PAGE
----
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EFFICIENT TAIL RECURSION

Functional programs express loops and other control flow by function calls. Where Program 15.7b has a while loop, Program 15.12 has a function call to doListX. Where Program 15.7b's putInt simply returns to its two points of call within printTable, Program 15.11 has continuation functions. The FunJava compiler must compile the calls to doListX, doRest, and again as efficently as the MiniJava compiler compiles loops and function returns. Many of the function calls in Program 15.11 are in tail position. A function call f(x) within the body of another function g(y) is in tail position if "calling f is the last thing that g will do before returning." More formally, in each of the following expressions, the Bi are in tail contexts, but the Ci are not:

  1. {int x = C1; return B1;}

  2. C1(C2)
  3. if C1 B1 else B2
  4. C1 + C2

For example, C2 in expression 4 is not in a tail context, even though it seems to be "last", because after C2 completes there will still need to be an add instruction. But B1 in expression 3 is in a tail context, even though it is not "last" syntactically. If a function call f(x) is in a tail context with respect to its enclosing expression, and that expression is in a tail context, and so on all the way to the body of the enclosing function definition int g(y) B, then f(x) is a tail call. Tail calls can be implemented more efficiently than ordinary calls. Given

 int g(int y) {int x = h(y); return f(x)}


then h(y) is not a tail call, but f(x) is. When f(x) returns some result z, then z will also be the result returned from g. Instead of pushing a new return address for f to return to, g could just give f the return address given to g, and have f return there directly. That is, a tail call can be implemented more like a jump than a call. The steps for a tail call are

  1. Move actual parameters into argument registers.

  2. Restore callee-save registers.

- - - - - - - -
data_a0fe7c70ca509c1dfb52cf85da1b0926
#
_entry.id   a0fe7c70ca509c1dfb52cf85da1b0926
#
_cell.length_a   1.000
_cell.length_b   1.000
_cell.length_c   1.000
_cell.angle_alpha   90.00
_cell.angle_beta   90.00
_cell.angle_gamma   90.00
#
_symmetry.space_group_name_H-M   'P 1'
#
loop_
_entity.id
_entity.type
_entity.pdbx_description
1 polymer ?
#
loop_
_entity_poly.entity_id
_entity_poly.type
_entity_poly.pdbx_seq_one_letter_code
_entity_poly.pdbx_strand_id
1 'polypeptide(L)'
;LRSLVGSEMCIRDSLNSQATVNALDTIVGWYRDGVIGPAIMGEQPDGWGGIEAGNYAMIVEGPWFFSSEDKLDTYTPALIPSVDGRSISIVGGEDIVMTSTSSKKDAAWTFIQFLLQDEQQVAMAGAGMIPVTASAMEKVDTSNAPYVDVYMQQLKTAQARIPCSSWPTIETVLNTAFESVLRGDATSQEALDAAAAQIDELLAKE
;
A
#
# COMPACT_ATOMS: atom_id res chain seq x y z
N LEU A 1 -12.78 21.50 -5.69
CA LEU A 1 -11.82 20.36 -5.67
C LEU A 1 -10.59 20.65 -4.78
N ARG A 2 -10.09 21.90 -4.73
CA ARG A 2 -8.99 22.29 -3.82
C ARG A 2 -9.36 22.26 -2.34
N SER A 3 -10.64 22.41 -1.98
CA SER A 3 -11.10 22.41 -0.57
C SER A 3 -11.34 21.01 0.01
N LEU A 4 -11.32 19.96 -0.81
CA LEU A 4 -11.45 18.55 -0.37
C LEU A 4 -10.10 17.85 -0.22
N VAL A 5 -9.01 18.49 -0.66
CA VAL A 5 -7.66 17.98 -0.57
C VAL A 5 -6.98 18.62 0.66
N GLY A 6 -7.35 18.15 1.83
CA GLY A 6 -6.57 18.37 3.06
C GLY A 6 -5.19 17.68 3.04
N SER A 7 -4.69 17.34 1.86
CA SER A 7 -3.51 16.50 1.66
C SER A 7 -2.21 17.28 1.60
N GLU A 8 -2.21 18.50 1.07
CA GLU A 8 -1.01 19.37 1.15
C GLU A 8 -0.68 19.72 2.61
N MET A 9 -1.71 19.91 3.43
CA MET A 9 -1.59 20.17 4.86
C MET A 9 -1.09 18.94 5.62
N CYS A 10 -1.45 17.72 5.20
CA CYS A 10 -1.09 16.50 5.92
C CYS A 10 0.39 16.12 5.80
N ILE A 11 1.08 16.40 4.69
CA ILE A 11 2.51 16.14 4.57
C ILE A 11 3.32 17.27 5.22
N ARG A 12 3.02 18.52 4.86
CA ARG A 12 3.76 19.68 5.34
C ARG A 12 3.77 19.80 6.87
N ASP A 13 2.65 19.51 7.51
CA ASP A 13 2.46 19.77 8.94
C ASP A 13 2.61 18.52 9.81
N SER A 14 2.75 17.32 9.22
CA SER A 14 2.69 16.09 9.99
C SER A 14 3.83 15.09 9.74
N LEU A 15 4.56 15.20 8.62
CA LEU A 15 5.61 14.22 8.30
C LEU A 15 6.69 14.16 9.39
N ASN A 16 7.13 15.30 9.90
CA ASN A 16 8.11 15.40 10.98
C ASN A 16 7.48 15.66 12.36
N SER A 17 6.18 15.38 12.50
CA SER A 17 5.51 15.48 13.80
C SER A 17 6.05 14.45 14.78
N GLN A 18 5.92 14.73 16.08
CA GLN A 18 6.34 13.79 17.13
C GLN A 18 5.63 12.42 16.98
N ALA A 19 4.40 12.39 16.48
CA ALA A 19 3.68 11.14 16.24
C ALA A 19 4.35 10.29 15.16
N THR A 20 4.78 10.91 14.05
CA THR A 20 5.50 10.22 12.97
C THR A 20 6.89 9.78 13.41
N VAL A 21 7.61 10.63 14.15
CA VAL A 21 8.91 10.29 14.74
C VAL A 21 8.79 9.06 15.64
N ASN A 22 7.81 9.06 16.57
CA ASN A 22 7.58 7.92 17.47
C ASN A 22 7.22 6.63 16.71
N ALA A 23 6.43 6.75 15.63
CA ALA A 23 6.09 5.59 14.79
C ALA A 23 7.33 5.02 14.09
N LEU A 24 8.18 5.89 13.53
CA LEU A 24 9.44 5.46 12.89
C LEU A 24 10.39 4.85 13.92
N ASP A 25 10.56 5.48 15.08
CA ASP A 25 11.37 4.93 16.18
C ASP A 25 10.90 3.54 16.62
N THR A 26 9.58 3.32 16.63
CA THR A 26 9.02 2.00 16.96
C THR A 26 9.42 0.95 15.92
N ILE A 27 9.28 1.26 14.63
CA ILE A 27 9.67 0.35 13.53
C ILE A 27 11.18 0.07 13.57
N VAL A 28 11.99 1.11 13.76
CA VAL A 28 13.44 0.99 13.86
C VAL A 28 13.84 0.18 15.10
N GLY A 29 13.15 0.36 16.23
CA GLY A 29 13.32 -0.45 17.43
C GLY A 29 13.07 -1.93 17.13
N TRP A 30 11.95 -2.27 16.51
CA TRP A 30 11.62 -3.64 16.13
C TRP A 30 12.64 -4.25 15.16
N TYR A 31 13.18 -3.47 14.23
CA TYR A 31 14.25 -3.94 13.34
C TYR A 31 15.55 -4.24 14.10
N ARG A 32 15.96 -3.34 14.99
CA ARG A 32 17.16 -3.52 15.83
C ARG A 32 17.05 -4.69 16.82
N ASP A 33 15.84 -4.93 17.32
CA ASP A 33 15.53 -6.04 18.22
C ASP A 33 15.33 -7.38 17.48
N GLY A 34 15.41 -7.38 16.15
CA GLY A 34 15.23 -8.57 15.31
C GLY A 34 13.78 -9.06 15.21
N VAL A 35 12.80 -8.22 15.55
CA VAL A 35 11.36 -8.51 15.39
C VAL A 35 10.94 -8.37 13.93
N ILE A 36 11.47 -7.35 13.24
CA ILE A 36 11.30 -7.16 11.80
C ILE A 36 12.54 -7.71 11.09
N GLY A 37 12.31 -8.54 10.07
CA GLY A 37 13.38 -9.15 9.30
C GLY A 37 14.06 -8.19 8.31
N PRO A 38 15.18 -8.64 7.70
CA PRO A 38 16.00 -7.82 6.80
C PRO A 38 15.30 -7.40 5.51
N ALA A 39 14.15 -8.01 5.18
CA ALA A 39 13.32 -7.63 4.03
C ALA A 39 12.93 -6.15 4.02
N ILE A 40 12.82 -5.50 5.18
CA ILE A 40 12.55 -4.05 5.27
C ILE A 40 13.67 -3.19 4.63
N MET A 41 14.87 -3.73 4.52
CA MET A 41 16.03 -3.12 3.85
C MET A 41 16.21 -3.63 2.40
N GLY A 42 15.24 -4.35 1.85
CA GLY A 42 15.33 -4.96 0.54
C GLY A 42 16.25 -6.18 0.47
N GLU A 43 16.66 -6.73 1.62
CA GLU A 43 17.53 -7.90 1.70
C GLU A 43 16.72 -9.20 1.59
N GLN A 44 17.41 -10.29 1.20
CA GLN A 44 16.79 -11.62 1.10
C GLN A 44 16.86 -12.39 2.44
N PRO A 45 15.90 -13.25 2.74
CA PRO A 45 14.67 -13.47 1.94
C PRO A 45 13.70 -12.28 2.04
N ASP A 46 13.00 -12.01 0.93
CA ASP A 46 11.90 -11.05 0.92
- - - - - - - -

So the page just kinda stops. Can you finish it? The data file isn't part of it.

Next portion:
3. Pop the stack frame of the calling function, if it has one.
  4. Jump to the callee.

In many cases, item 1 (moving parameters) is eliminated by the copy-propagation (coalescing) phase of the compiler. Often, items 2 and 3 are eliminated because the calling function has no stack frame - any function that can do all its computation in caller-save registers needs no frame. Thus, a tail call can be as cheap as a jump instruction. In Program 15.12, every call is a tail call! Also, none of the functions in this program needs a stack frame. This need not have been true; for example, the call to double in Program 15.6 is not in tail position, and this nontail call only disappeared because the inline-expander did away with it. Tail calls implemented as jumps The compilation of Programs 15.12 and 15.7b is instructive. Image 15.13 shows that the pure functional program and the imperative program are executing almost exactly the same instructions! The figure does not show the functional program's fetching from static-link records; and it does not show the imperative program's saving and restoring callee-save registers.

Java Start Image

 

printTable: allocate object r1
 jump to doListX doListX: allocate record r2
 if l=nil goto doneL
 i = l.head
 allocate object r3
 jump to putInt again: add this.i+this.i
 jump to putInt doRest: jump to doListX doneL : jump to this.c

 

printTable: allocate stack frame
 jump to whileL whileL:
 if l=nil goto doneL
 i := l.head
 call putInt
 add i+i
 call putInt
 jump to whileL doneL: return

(a) Functional program

(b) Imperative program

Java End Image

Image 15.13: printTable as compiled.

The remaining inefficiency in the functional program is that it creates three heap-allocated objects, r1,r2,r3, while the imperative program creates only one stack frame. However, more advanced closure-conversion algorithms can succeed in creating only one record (at the beginning of printTable). So the difference between the two programs would be little more than a heap-record creation versus a stack-frame creation. Allocating object on the garbage-collected heap may be more expensive than pushing and popping a stack frame. Optimizing compilers for functional languages solve this problem in different ways:


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